Merry Christmas and Happy New Year!

If you'd like to receive this direct to your inbox, you can sign up here.

1


Merry Christmas and Happy New Year!

 

As this is my last newsletter of 2018, I'd like to start by wishing you and your families all the best for a wonderful Christmas and Happy New Year. But most of all, if you'll forgive me the indulgence, I would like to thank you for the support you have given me personally throughout the year.



I began 2018 several stones heavier, and I leave the year much lighter in so many ways. Along that journey I have been buoyed and elevated by the countless messages of support on email, via social media, and on the streets.

A journey that started with three books written by Michael Moseley, Aseem Malhotra and Dave Asprey has exploded into an obsessional amateur interest in nutritional science, cellular biology and the biohacking movement.

As you know well by now, I am determined that my experience in reversing type 2 diabetes helps inspire others while developing public health policy in the UK.

I have a nascent idea for a ‘remission for all’ movement - a self-organised group with one objective: to support the estimated two million UK citizens who can reverse their T2 diabetes.

I can't wait to get the independent commission on how to tackle the crisis of obesity in this country underway, and I want to take on the global sugar giants who power their billions in profits at the expense of our health.

To that end, last week I asked you to lend your support to the campaign for a Fizz Free February. I have been totally blown away by the hundreds of message I have received offering to help out.

In 2018 #FizzFreeFeb was just a local campaign in Southwark. In 2019, we are going national with the challenge to the makers of sugary, fizzy drinks. You really are making the difference. Thank You.

2


No truck with Coke


 

Coca Cola's Christmas truck tour is shamelessly marketed at kids. In half of the stops on its schedule there are above average numbers of overweight youngsters.

Yet a single can of "regular" Coke contains 35 grams of sugar, 45% above a child's recommended allowance.

That's why I have written to Coca Cola calling on them to stop handing-out free full-sugar Cokes to children anywhere. The nation's health cannot afford these kind of flagrant marketing stunts.
 

3


Sweet reading of 2018

 



 

This is not a recommended reading list. You definitely do not want to develop the obsessional interest in sugar and food production that I have this year. There are another two piles of books in my London flat. Add to this about 300 research papers and I feel just about equipped to say some bold things about nutrition, food manufacturing, public health, non-communicable diseases and exercise next year. Here’s to an active 2019!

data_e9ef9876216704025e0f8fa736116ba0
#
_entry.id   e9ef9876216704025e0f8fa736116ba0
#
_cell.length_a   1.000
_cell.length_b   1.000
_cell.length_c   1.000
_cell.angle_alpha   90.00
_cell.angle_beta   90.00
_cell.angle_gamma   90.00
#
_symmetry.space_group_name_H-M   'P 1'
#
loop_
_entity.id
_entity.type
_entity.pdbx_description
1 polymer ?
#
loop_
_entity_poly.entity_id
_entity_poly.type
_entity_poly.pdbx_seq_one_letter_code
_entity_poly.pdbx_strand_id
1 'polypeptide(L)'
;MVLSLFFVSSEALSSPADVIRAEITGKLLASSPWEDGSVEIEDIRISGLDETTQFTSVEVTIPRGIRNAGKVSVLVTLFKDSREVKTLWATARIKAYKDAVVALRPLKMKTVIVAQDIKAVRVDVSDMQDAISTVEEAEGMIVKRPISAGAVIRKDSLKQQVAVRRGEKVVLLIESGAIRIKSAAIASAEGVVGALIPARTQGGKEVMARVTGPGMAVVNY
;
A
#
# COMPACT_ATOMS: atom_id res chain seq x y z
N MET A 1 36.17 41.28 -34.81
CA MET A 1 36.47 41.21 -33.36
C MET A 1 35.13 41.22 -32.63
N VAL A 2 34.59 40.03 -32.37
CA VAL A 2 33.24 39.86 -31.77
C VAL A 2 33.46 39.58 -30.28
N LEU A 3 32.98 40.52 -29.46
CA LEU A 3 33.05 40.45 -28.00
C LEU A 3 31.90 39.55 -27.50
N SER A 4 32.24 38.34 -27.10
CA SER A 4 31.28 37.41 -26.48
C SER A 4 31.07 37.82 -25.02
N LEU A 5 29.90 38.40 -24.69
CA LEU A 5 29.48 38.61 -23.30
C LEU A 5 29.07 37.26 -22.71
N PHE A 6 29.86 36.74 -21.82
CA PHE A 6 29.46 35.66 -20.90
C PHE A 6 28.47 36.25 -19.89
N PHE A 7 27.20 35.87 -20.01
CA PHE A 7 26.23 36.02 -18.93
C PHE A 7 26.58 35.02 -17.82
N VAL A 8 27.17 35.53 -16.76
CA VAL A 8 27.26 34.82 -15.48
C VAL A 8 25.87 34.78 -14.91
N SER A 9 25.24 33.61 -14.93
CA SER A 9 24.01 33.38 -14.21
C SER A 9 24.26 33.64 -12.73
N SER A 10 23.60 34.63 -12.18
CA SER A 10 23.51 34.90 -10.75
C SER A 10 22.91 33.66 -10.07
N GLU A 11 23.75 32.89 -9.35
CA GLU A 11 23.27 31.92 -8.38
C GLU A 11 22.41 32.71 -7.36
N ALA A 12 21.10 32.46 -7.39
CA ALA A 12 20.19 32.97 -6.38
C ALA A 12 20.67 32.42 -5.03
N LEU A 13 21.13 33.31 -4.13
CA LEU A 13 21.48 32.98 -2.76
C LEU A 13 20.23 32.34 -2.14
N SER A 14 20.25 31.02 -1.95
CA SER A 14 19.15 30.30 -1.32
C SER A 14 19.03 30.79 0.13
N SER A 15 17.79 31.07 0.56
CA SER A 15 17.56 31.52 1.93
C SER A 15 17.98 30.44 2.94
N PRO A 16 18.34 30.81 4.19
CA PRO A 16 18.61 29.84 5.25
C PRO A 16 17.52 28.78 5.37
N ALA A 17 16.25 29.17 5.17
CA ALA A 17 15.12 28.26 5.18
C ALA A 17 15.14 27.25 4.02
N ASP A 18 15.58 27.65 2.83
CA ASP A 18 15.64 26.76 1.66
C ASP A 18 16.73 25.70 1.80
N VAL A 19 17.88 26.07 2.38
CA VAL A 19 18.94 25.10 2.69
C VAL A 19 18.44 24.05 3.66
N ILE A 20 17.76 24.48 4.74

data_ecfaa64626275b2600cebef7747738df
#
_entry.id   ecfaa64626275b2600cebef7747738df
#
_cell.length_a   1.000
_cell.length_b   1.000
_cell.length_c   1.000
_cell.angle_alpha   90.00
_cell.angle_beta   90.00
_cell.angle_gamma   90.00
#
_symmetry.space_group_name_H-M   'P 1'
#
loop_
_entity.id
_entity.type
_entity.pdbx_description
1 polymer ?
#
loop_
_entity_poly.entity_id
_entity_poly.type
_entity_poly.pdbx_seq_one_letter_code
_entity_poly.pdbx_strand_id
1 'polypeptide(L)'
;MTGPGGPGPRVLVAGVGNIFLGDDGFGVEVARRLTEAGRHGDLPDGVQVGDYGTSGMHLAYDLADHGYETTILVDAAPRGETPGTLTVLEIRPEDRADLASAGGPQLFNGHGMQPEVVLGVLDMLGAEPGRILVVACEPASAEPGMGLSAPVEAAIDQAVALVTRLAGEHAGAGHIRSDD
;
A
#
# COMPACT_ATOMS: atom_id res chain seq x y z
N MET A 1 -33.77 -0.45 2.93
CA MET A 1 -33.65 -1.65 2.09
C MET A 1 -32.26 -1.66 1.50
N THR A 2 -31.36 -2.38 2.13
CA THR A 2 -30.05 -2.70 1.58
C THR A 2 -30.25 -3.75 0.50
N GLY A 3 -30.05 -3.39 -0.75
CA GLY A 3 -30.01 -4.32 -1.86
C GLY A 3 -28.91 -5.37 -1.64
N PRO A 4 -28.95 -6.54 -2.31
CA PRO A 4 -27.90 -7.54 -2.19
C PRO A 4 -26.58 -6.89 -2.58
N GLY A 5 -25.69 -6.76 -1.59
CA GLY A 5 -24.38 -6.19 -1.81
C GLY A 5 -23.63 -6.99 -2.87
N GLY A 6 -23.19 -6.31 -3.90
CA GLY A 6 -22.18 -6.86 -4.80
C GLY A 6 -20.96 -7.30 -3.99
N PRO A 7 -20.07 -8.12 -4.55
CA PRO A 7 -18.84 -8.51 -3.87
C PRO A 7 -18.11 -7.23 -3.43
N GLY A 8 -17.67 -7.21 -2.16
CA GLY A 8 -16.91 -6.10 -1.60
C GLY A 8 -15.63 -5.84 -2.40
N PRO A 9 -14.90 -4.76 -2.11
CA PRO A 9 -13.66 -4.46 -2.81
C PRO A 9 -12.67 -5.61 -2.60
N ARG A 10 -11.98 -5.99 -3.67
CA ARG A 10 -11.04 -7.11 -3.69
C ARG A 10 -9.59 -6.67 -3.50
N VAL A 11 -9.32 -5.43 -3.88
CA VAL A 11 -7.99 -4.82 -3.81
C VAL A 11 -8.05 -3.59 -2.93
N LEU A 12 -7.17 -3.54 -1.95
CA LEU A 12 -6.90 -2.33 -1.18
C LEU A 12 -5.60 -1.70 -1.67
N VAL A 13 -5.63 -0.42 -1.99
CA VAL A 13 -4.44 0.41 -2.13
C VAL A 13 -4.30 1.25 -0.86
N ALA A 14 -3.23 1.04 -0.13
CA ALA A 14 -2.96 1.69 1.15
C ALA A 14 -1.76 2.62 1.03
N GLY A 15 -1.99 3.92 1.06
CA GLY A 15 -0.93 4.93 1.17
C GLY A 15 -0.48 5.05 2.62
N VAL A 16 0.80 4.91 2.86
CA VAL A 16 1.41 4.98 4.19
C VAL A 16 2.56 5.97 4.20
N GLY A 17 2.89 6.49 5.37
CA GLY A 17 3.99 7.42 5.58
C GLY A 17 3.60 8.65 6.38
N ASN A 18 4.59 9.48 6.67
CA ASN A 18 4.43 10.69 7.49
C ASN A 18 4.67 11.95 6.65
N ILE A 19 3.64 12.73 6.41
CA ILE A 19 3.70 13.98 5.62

4


Hamlet's coming home


This Boxing Day - after nine months in exile - one of the country's finest grassroots football clubs is coming home.

Dulwich Hamlet were locked out of their Champion Hill stadium by rapacious developers who demanded £120,000 in back-dated rent and even tried to take their historic name away. All because they didn’t get their way with a planning application.

The club's very existent was under threat. That's why I joined the Save Dulwich Hamlet campaign put together by the Club, the Supporters Trust, the community and local businesses.

All united with one voice saying: We want our club back. Brilliantly, they won the battle to save their ground. And this Boxing Day they return to their rightful home.

With the help of the supporters, we've put together a video to celebrate this great day.
So let's have a big cry of: "Up The Hamlet!"

 

5


Throwing the book at the bookies

 

Two great victories over the gambling industry must rank among the highlights of my year. The campaign to reduce the £100 stake on fixed odds betting terminals was a brilliant success. Even when the government turned against the advice of its own minister Tracey Crouch who promptly resigned, common sense prevailed and the stake reduction to £2 will now come into force in April.



Secondly the betting firms also caved in under pressure and will now introduce a whistle-to-whistle ban on gambling ads during live televised matches. Both are great results for gambling addicts and their families. But there is still much, much more to be done.

This story about Ladbrokes splurging luxury tickets to sports events on a high-spending addict, and then paying off the victims of his theft with hush money is an absolute horror. It goes to the heart of the abject failure by betting companies to "help" problem gamblers and/ or root out stolen funds.
 

6


Let’s honour the heroes in 2019


 

In May I met John Ward, a former reporter on the Express & Star and witness to Operation Grapple, Britain's biggest nuclear bomb test. We launched a medal campaign in the Daily Mirror to recognise the 1,500 survivors, who like John suffer cancer and unexplained medical problems in their families.